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kpete

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Member since: Fri Sep 17, 2004, 03:59 PM
Number of posts: 62,723

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This wont be the first time Donald Trump has offered optimism


https://twitter.com/davidfrum/status/836755653943263234

Cartoon: Trump Steaks, well done

?1488333613

Just in case you thought something changed last night...

https://twitter.com/davidfrum/status/836781297578164224
https://twitter.com/davidfrum/status/836781223926194181

MORE:

At Tuesday’s grand opening of Vancouver’s Trump Tower, the property owners put their best foot forward, ignoring the controversies surrounding its namesake – U.S. President Donald Trump.
http://globalnews.ca/news/3278122/at-vancouvers-trump-tower-grand-opening-two-worlds-collide/
http://www.newsy.com/stories/canadians-protest-opening-of-trump-tower-in-vancouver/

https://twitter.com/JoyAnnReid/status/836943193363132418

Putting THIS here before Trump tweets HIS speech was best ever...


https://twitter.com/jbarro/status/836813065404428293

While the 57% who said they had a very positive reaction to Trump's speech outpaces the marks received by his predecessor for any of his recent State of the Union addresses, they fell below the reviews either Barack Obama or George W. Bush received for either of their initial addresses to Congress. In 2009, 68% had a very positive reaction to Obama, while 66% gave Bush very positive reviews in 2001. Likewise, the 69% of speech-watchers who thought Trump's policies would move the nation in the right direction lagged behind the share who felt that way about Obama's or Bush's policies in the first year, and ranks around their low-marks on this score. Obama's low-mark on that score was 68% last year and his high was 88% in 2009. Bush topped out at 91% in 2002 and hit a low mark of 67% in the final year of his presidency.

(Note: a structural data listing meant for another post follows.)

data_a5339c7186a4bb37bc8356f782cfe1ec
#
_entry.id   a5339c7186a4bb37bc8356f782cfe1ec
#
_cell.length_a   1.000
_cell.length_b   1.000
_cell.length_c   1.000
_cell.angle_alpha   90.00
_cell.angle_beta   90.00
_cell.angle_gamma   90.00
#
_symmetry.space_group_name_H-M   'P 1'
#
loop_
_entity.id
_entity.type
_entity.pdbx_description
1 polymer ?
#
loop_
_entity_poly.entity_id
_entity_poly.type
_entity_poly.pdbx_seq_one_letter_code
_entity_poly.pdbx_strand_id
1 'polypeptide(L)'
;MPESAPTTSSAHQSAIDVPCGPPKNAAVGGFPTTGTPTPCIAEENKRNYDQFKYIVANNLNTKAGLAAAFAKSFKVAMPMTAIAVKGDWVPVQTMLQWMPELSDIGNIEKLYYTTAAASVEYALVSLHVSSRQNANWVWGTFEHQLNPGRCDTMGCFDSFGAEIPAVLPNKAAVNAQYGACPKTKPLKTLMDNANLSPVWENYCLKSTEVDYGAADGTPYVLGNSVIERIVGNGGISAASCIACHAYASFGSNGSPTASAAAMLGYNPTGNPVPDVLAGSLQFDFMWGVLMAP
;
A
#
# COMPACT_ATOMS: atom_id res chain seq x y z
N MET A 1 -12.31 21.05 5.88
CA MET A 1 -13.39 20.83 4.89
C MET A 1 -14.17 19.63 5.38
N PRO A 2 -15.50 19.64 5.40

http://www.cnn.com/2017/02/28/politics/donald-trump-joint-address-poll/index.html

VOX: He doesnt want to be president, he just wants to play one on TV.

Trump is performing the role of president, not doing the job



the rest:
http://www.vox.com/2017/2/28/14764894/trump-speech-congress-boring

Putting THIS here before Trump tweets HIS speech was best ever...

https://twitter.com/jbarro/status/836813065404428293